FIFA 18 – Xbox One Review
If there ever was a title that someone you know is guaranteed to purchase year in-year out, it’s FIFA. EA has, of course, released it’s yearly iteration of the popular football title FIFA 18, and comes with it the usual content, just improved upon slightly. As always, the wealth of modes are there from the quick exhibition match to the training and skills practices, from the Ultimate team to the pro clubs and from the journey campaign to a vast amount of online modes. You’re never short on something to do.
The opening section of the game sees you starting out by taking a free-kick mid-match and finishing off the rest of the match. It’s a nice little introduction to the game that requires little effort, where you immediately notice a key change to the mechanics, or rather, the presentation of the mechanics. There are now guided arrows of sorts, showing you the direction of where the ball is going to go when making a pass to another player. It’s a nice touch, but it takes some getting used to, especially when you’ve played FIFA since the dawn of time and already know how long to hold a button down for. It just seems to get in the way. As for newcomers to the series, it’s brilliant however.
This years campaign sees the second season of The Journey campaign, where we see fictional footballer Alex Hunter progress through his footballing career like a proper pro would. The Journey carries on directly from the events of FIFA 17, even adding a ‘Previously on…’ intro for that TV show effect to fill you in on what happened, for those that either haven’t played it or simply don’t remember. Incorporating crucial decision making within the cut-scenes that affect how your story play out, is something EA have really taken a shine to in this title. Seemingly inspired by the likes of Mass Effect, Alex Hunter; between games, sits down and talks with his coach and agent, with RPG style conversations to help shape your chosen club throughout the story. You are offered various choices regarding players and upcoming matches, with advice given to you by the coach or agent, but of course, you don’t have to take it. All of these choices will make or break your career. Whilst this is a nice change of pace from all the other modes available in FIFA 18, it’s slow-paced for those wanting quick fixes and plenty of matches in one go.
One of the most popular modes in FIFA 18 makes a return, which is FIFA Ultimate Team (or FUT as it’s more known as). Not much has changed – opening packs, earning coins and spending those coins in the auction to build the team you want to build remains the same, albeit with updated stats and players to match the current season of football. This time around though, has a nice step-by-step tutorial for those new to the mode, but those already familiar can go right ahead and skip it. What is interesting this time around though is the new Squad battle mode which sees your team competing offline against other teams created by other players, where you can earn more coins and packs, depending on how well your match goes. It’s still pretty much the modern, digital version of collection stickers for your Panini sticker book. Anybody got a shiny to trade?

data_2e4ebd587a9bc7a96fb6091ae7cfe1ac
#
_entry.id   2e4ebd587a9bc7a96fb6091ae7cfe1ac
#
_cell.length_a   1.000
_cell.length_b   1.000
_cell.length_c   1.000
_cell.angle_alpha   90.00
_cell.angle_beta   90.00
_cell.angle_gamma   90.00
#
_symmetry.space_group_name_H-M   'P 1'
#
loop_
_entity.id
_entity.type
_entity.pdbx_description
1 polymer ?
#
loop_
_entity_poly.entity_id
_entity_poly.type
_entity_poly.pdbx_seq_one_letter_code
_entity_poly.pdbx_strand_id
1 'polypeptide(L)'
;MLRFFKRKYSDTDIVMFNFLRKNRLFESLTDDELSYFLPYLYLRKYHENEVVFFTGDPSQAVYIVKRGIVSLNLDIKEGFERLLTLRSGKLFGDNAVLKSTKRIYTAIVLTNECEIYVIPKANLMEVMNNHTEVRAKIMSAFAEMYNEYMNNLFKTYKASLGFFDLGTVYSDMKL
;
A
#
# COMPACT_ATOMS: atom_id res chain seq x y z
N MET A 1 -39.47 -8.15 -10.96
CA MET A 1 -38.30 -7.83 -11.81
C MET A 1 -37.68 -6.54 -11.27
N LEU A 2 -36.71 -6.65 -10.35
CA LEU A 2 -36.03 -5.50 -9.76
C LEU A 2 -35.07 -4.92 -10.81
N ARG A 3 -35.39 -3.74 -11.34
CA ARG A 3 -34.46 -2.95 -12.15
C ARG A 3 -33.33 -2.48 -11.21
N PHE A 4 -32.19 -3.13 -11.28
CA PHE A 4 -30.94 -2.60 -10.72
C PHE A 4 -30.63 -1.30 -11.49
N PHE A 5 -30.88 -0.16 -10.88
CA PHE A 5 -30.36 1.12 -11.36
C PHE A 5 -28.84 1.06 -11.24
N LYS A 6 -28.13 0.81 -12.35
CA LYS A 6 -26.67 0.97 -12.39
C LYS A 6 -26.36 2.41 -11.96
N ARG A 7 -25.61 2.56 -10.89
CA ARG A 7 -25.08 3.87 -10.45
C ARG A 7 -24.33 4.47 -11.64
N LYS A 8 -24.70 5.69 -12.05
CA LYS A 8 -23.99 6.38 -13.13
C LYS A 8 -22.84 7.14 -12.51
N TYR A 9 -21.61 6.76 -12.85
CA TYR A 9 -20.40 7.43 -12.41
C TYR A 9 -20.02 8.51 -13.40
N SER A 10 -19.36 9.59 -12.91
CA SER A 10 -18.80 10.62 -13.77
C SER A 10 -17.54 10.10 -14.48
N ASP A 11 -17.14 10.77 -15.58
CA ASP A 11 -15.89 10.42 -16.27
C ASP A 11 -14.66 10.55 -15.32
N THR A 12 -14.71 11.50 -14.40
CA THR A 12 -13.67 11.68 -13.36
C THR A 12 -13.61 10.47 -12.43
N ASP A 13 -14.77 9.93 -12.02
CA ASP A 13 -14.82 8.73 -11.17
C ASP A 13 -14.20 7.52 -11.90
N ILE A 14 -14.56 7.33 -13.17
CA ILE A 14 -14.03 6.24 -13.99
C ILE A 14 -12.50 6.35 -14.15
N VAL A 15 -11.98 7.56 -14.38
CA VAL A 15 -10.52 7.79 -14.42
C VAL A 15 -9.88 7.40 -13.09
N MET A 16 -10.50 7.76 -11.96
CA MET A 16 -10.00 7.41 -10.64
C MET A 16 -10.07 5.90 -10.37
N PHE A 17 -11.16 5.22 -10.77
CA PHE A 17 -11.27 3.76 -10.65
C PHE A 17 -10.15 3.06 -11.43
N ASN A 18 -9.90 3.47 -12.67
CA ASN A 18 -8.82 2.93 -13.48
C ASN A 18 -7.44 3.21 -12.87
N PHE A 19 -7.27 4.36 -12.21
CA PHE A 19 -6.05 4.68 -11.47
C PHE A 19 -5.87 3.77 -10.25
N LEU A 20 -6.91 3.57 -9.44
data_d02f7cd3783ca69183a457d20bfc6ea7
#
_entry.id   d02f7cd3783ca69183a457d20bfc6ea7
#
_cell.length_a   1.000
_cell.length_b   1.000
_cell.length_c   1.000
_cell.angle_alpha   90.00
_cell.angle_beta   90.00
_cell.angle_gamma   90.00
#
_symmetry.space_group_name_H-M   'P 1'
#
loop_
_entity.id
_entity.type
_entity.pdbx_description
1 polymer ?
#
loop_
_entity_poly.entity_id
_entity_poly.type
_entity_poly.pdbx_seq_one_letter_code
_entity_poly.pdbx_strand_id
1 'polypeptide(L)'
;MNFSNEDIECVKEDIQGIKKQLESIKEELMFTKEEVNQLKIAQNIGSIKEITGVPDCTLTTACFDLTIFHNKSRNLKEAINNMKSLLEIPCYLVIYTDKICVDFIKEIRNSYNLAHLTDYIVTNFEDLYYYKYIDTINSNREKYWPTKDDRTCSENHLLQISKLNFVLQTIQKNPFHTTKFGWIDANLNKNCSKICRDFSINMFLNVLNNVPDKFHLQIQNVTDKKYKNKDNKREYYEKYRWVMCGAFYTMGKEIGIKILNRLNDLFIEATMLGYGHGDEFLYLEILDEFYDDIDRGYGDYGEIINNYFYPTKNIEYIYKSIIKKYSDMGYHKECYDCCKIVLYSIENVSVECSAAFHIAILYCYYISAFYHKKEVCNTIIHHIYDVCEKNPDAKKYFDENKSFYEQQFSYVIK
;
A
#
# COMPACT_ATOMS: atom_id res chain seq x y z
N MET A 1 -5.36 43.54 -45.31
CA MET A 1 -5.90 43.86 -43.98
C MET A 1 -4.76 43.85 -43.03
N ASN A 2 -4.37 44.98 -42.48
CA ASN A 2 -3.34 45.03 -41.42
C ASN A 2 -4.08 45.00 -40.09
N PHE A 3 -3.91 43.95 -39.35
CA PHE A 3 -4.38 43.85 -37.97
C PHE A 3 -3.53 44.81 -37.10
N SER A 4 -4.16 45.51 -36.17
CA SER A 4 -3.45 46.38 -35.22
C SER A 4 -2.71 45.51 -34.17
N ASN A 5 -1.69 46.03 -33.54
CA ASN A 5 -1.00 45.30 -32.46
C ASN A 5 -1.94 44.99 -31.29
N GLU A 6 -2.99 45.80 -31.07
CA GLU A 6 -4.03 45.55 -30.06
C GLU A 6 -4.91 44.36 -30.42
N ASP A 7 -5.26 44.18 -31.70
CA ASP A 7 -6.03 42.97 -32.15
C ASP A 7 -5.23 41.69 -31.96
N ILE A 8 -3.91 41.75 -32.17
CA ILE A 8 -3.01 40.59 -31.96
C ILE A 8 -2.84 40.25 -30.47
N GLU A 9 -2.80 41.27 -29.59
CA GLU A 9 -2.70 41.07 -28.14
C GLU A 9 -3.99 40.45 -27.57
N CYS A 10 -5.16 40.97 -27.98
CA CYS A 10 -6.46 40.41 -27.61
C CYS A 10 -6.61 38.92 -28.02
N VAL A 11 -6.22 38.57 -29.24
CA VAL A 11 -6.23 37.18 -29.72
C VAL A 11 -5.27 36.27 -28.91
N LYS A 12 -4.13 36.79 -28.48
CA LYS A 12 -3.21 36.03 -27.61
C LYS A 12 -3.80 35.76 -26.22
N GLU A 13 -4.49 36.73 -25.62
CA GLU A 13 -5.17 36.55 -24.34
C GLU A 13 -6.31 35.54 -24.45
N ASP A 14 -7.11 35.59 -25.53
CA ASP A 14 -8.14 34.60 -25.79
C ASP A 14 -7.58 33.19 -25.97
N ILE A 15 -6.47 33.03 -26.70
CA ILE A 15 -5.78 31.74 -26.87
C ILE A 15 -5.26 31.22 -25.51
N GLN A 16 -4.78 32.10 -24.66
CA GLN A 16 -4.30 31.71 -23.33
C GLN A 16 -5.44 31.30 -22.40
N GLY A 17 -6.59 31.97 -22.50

It looks as though FIFA 18 has improved immensely on physics, making full use of the frostbite engine to make the players perform and react better than ever before, almost how they would ‘tackle’ a situation in reality. There are some nuances still that many FIFA players will blame on the game itself (myself included), but a bad workman always blames his tools. Passing to the wrong player? The games fault. Missed a goal? The games fault. When in reality, the frostbite engine is actually ground-breaking technology that is more accurate than ever before. Still, that’s not to say the game design and mechanics aren’t at fault in some retrospect. Certain things have definitely improved over last years iteration such as crossing is more accurate, and tackling is more spot on. The referees are still utter A-holes at times though, and you’ll still find yourself swearing at the ref for a decision he may or may not have called. But that’s still accurate to real-life either way.
Overall, FIFA 18 is one of the better versions of the game in recent years, adding new modes, improved physics and better graphics making players more larger-than-life than we’ve ever seen before. There’s still certain aspects to brush up on though, but I guess we will see those fixes in FIFA 19.
FIFA 18 is available to purchase from retailers or can be downloaded from the Xbox Store, sliding in from £59.99, or can be bought with 10% discount for EA Access subscribers.
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